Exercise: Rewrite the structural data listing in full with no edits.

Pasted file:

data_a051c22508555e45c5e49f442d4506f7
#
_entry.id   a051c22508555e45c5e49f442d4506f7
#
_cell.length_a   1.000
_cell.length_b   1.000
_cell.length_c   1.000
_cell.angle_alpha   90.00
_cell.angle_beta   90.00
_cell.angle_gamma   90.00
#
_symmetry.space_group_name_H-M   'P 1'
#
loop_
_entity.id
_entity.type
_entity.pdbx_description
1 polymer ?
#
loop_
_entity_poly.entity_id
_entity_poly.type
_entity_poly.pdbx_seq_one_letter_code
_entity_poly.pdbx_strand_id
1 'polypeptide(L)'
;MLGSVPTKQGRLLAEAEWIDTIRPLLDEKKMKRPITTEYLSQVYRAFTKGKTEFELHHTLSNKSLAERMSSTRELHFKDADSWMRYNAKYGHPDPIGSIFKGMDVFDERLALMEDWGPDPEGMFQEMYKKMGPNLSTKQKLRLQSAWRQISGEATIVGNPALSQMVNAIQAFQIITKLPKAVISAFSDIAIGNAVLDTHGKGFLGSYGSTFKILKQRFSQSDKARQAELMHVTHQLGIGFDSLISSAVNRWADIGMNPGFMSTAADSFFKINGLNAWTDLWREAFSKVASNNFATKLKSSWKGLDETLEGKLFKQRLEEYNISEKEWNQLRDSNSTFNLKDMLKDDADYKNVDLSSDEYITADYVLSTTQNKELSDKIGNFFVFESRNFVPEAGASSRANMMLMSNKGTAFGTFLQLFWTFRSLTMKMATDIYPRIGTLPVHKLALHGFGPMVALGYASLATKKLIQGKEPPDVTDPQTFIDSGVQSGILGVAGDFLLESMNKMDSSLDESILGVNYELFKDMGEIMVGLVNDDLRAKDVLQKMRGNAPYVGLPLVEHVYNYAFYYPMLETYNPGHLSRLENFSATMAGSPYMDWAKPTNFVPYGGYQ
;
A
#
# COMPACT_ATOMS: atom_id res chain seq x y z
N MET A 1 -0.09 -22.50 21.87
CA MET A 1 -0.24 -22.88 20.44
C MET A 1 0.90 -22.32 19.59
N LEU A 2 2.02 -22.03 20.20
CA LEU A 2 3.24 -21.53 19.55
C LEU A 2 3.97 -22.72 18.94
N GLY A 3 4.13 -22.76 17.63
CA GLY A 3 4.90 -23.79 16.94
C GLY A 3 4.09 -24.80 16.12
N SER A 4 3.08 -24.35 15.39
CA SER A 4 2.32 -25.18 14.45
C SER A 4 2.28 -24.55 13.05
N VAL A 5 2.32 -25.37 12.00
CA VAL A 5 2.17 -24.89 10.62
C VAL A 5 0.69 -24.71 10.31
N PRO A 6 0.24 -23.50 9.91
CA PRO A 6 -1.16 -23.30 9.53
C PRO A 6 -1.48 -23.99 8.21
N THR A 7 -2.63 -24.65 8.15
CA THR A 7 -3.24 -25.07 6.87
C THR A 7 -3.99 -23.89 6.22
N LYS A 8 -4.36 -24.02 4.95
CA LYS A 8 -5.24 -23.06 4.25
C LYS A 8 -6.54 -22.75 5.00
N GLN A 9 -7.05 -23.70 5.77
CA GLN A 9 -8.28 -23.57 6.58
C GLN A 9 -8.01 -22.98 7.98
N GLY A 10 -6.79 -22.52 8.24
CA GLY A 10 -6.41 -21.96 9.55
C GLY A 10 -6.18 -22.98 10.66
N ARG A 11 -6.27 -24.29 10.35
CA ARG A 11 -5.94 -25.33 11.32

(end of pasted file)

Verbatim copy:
data_a051c22508555e45c5e49f442d4506f7
#
_entry.id   a051c22508555e45c5e49f442d4506f7
#
_cell.length_a   1.000
_cell.length_b   1.000
_cell.length_c   1.000
_cell.angle_alpha   90.00
_cell.angle_beta   90.00
_cell.angle_gamma   90.00
#
_symmetry.space_group_name_H-M   'P 1'
#
loop_
_entity.id
_entity.type
_entity.pdbx_description
1 polymer ?
#
loop_
_entity_poly.entity_id
_entity_poly.type
_entity_poly.pdbx_seq_one_letter_code
_entity_poly.pdbx_strand_id
1 'polypeptide(L)'
;MLGSVPTKQGRLLAEAEWIDTIRPLLDEKKMKRPITTEYLSQVYRAFTKGKTEFELHHTLSNKSLAERMSSTRELHFKDADSWMRYNAKYGHPDPIGSIFKGMDVFDERLALMEDWGPDPEGMFQEMYKKMGPNLSTKQKLRLQSAWRQISGEATIVGNPALSQMVNAIQAFQIITKLPKAVISAFSDIAIGNAVLDTHGKGFLGSYGSTFKILKQRFSQSDKARQAELMHVTHQLGIGFDSLISSAVNRWADIGMNPGFMSTAADSFFKINGLNAWTDLWREAFSKVASNNFATKLKSSWKGLDETLEGKLFKQRLEEYNISEKEWNQLRDSNSTFNLKDMLKDDADYKNVDLSSDEYITADYVLSTTQNKELSDKIGNFFVFESRNFVPEAGASSRANMMLMSNKGTAFGTFLQLFWTFRSLTMKMATDIYPRIGTLPVHKLALHGFGPMVALGYASLATKKLIQGKEPPDVTDPQTFIDSGVQSGILGVAGDFLLESMNKMDSSLDESILGVNYELFKDMGEIMVGLVNDDLRAKDVLQKMRGNAPYVGLPLVEHVYNYAFYYPMLETYNPGHLSRLENFSATMAGSPYMDWAKPTNFVPYGGYQ
;
A
#
# COMPACT_ATOMS: atom_id res chain seq x y z
N MET A 1 -0.09 -22.50 21.87
CA MET A 1 -0.24 -22.88 20.44
C MET A 1 0.90 -22.32 19.59
N LEU A 2 2.02 -22.03 20.20
CA LEU A 2 3.24 -21.53 19.55
C LEU A 2 3.97 -22.72 18.94
N GLY A 3 4.13 -22.76 17.63
CA GLY A 3 4.90 -23.79 16.94
C GLY A 3 4.09 -24.80 16.12
N SER A 4 3.08 -24.35 15.39
CA SER A 4 2.32 -25.18 14.45
C SER A 4 2.28 -24.55 13.05
N VAL A 5 2.32 -25.37 12.00
CA VAL A 5 2.17 -24.89 10.62
C VAL A 5 0.69 -24.71 10.31
N PRO A 6 0.24 -23.50 9.91
CA PRO A 6 -1.16 -23.30 9.53
C PRO A 6 -1.48 -23.99 8.21
N THR A 7 -2.63 -24.65 8.15
CA THR A 7 -3.24 -25.07 6.87
C THR A 7 -3.99 -23.89 6.22
N LYS A 8 -4.36 -24.02 4.95
CA LYS A 8 -5.24 -23.06 4.25
C LYS A 8 -6.54 -22.75 5.00
N GLN A 9 -7.05 -23.70 5.77
CA GLN A 9 -8.28 -23.57 6.58
C GLN A 9 -8.01 -22.98 7.98
N GLY A 10 -6.79 -22.52 8.24
CA GLY A 10 -6.41 -21.96 9.55
C GLY A 10 -6.18 -22.98 10.66
N ARG A 11 -6.27 -24.29 10.35
CA ARG A 11 -5.94 -25.33 11.32